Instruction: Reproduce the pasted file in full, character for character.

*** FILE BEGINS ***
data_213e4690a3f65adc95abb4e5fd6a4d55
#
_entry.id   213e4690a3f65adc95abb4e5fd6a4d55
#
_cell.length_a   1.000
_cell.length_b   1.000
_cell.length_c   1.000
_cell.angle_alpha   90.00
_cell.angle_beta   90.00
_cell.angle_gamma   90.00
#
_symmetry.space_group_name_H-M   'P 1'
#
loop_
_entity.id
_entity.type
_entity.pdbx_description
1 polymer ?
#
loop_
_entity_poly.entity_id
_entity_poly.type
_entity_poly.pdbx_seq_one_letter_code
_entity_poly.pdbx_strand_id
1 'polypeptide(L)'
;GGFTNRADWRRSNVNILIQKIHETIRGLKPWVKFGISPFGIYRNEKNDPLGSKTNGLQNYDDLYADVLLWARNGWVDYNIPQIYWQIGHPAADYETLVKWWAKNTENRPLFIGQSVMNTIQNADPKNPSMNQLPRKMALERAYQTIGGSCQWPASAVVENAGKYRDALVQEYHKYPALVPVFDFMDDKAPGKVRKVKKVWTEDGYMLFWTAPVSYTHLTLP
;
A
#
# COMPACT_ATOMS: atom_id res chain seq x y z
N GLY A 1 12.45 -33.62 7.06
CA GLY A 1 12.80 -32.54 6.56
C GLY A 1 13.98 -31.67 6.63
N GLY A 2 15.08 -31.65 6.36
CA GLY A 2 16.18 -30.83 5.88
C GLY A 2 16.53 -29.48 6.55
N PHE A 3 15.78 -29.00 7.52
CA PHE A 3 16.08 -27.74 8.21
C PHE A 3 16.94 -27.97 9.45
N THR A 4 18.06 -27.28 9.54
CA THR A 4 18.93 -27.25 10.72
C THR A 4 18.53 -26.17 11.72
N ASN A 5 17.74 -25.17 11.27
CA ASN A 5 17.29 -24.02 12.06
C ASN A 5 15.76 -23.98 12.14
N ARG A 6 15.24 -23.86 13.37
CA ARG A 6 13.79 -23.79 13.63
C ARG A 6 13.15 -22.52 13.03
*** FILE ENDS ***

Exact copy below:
data_213e4690a3f65adc95abb4e5fd6a4d55
#
_entry.id   213e4690a3f65adc95abb4e5fd6a4d55
#
_cell.length_a   1.000
_cell.length_b   1.000
_cell.length_c   1.000
_cell.angle_alpha   90.00
_cell.angle_beta   90.00
_cell.angle_gamma   90.00
#
_symmetry.space_group_name_H-M   'P 1'
#
loop_
_entity.id
_entity.type
_entity.pdbx_description
1 polymer ?
#
loop_
_entity_poly.entity_id
_entity_poly.type
_entity_poly.pdbx_seq_one_letter_code
_entity_poly.pdbx_strand_id
1 'polypeptide(L)'
;GGFTNRADWRRSNVNILIQKIHETIRGLKPWVKFGISPFGIYRNEKNDPLGSKTNGLQNYDDLYADVLLWARNGWVDYNIPQIYWQIGHPAADYETLVKWWAKNTENRPLFIGQSVMNTIQNADPKNPSMNQLPRKMALERAYQTIGGSCQWPASAVVENAGKYRDALVQEYHKYPALVPVFDFMDDKAPGKVRKVKKVWTEDGYMLFWTAPVSYTHLTLP
;
A
#
# COMPACT_ATOMS: atom_id res chain seq x y z
N GLY A 1 12.45 -33.62 7.06
CA GLY A 1 12.80 -32.54 6.56
C GLY A 1 13.98 -31.67 6.63
N GLY A 2 15.08 -31.65 6.36
CA GLY A 2 16.18 -30.83 5.88
C GLY A 2 16.53 -29.48 6.55
N PHE A 3 15.78 -29.00 7.52
CA PHE A 3 16.08 -27.74 8.21
C PHE A 3 16.94 -27.97 9.45
N THR A 4 18.06 -27.28 9.54
CA THR A 4 18.93 -27.25 10.72
C THR A 4 18.53 -26.17 11.72
N ASN A 5 17.74 -25.17 11.27
CA ASN A 5 17.29 -24.02 12.06
C ASN A 5 15.76 -23.98 12.14
N ARG A 6 15.24 -23.86 13.37
CA ARG A 6 13.79 -23.79 13.63
C ARG A 6 13.15 -22.52 13.03